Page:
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Feature: From rail track to multitrack

Click to play video Feature: From rail track to multitrack

Feature: From rail track to multitrack

A disused railway station has been transformed into a music performance and production centre by a South Korean artist. Richard Lawn reports from Music Village 1939

Eighty years have passed since 66km of railway track connected the small town of Gapyeong to Seoul in the southwest of the country. When Gapyeong’s original train station was abandoned some years ago in favour of a high-speed connection, the city council was faced with a dilemma as to how best to transform the redundant site. Both industrial and educational facilities are discouraged in this idyllic hilly location, ensuring employment and revenue creation opportunities are somewhat limited in the town itself. Fortunately, a famous Korean producer and singer had a vision of transforming both the site and the fortunes of Gapyeong.

In the late 1970s, Hong-seop Song was working on the live circuit of predominantly US military bars and clubs on Incheon island as an aspiring bassist. Practising love and peace, Song recorded albums including Cho Yong Pil, Kim Hyun Sik, Han Young Ae, Spring Summer Autumn Winter, Love and Peace and Lee Eun Mi. Having performed at an annual music festival in Gapyeong, he saw the light and made it his mission to settle down there and create a music village. ‘It’s a beautiful part of South Korea and, while the festival was great for the town for those few days, I wanted to create a musical community here that would welcome artists to really relax and perform,’ he says.

Song’s vision to create a musical culture centre would take him the best part of 25 years to fulfil, and he became the chief architect in convincing the city council to invest in his dream. The repurposed and redesigned railway station combines historical and spatial symbolism. ‘It’s only one hour away from Seoul, but it is another world,’ Song explains. ‘While our guests come here to relax with music, more creative people are inspired with new ideas and concepts in such wonderful surroundings.’

From the outside, the semi-industrial, three-storey buildings provide no clues as to what goes on behind closed doors, even though some eagle-eyed locals may recognise artists such as soprano Sumi-Jo (Jo Su-gyeong) entering and leaving. Taking its name from the year of the railway station’s inception, Music Village 1939 incorporates indoor and outdoor theatres, a cinema, a recording studio, educational facilities and guest residences. Currently promoting around 25 music-related programmes a year, the music-themed complex represents the future of the Korean music industry.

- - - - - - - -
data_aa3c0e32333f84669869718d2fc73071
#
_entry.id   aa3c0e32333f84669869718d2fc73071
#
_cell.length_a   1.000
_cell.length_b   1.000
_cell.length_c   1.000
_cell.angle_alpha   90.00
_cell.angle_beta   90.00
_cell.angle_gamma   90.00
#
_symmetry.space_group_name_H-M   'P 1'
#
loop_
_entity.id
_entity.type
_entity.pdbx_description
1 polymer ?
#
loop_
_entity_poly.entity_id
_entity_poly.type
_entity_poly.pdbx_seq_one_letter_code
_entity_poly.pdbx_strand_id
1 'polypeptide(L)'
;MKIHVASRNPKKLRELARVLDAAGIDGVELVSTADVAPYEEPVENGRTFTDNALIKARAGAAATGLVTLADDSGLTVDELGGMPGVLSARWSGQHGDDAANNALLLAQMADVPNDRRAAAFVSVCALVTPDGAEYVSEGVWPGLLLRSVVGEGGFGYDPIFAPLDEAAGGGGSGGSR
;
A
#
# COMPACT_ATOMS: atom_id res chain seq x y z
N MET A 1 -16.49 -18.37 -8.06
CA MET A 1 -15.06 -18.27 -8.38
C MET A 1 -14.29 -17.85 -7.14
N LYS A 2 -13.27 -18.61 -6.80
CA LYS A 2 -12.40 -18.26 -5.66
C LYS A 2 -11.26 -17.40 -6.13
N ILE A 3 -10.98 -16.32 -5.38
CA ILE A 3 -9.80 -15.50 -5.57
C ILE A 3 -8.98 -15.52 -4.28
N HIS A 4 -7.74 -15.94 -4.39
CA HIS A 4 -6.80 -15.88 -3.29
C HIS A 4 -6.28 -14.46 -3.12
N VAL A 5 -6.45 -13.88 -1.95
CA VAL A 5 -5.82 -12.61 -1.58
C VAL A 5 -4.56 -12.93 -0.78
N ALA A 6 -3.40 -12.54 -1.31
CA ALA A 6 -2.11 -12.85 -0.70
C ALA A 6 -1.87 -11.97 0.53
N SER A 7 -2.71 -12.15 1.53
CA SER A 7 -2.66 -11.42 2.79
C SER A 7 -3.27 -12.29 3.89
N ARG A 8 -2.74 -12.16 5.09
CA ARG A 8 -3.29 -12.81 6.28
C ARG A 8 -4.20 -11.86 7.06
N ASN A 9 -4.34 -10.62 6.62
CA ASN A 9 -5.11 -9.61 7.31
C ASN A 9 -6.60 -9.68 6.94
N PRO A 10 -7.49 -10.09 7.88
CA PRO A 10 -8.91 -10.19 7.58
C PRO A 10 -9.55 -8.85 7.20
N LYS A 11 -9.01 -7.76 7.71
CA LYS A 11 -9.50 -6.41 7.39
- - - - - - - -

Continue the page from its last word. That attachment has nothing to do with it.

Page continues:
Looking down into the recording room and booths
Looking down into the recording room and booths

Located adjacent to one another, M-Station is connected to S-Station along the old railway track by a wide, newly laid pavement – and a Dante network. M-Station combines a music hall and cinema together with offices, seminar rooms and a cafeteria. On entering the facility, the aroma of popcorn is evident, while the bright, light modern interior design betrays the façade of the exterior. The design of the artistic spaces within this unique facility are unmistakably that of Japanese acoustics innovator Masami ‘Sam’ Toyoshima. His transcendent acoustic design for some of the world’s iconic recording studios and contributions in the field of architectural acoustics earned him an AES Fellowship Award in 2011; one of many accolades that recognise his work.

The walls of the 12m x 16m music hall are treated with floor-to-ceiling wooden defractors and the 7.5m-high ceiling is concealed by acoustic baffles. While retaining a live ambience, the venue is naturally more suited to classical, jazz, theatrical and low-amplification performances.

For higher SPL requirements, engineers can remove the dust cover on the Soundcraft Vi2000 console and turn up the levels for the L-R JBL VerTec line array system. Powered by Crown amplifiers, each hang combines six VT4886 three-way modules with three VT4883 12-inch subwoofer elements arranged in cardioid mode, powered by Crown amplifiers. Loudspeaker management settings are stored in the preset controls of a BSS London BLU-806 processor. Performers can monitor themselves on JBL PRX415M wedges, but may prefer to use one of the eight IEM Sennheiser ew300 G3 channels that transmit via two AC3 antenna combiners. A further eight channels of Sennheiser ew500 microphone transmitters including hand-held and lapel models are available, with eight receivers relying on two ASA-1 splitters.

Music Village CEO, Hong-seop Song
Music Village CEO, Hong-seop Song

While M-Station is essentially a venue for paying patrons, S-Station is a hideaway for recording artists. Here, systems integrator Audio Network Korea (ANK) worked closely with Toyoshima to faithfully reproduce his design blueprints. Complete with an editing room, the bright 309㎡ recording studio combines a live room with three separate booths and a control room.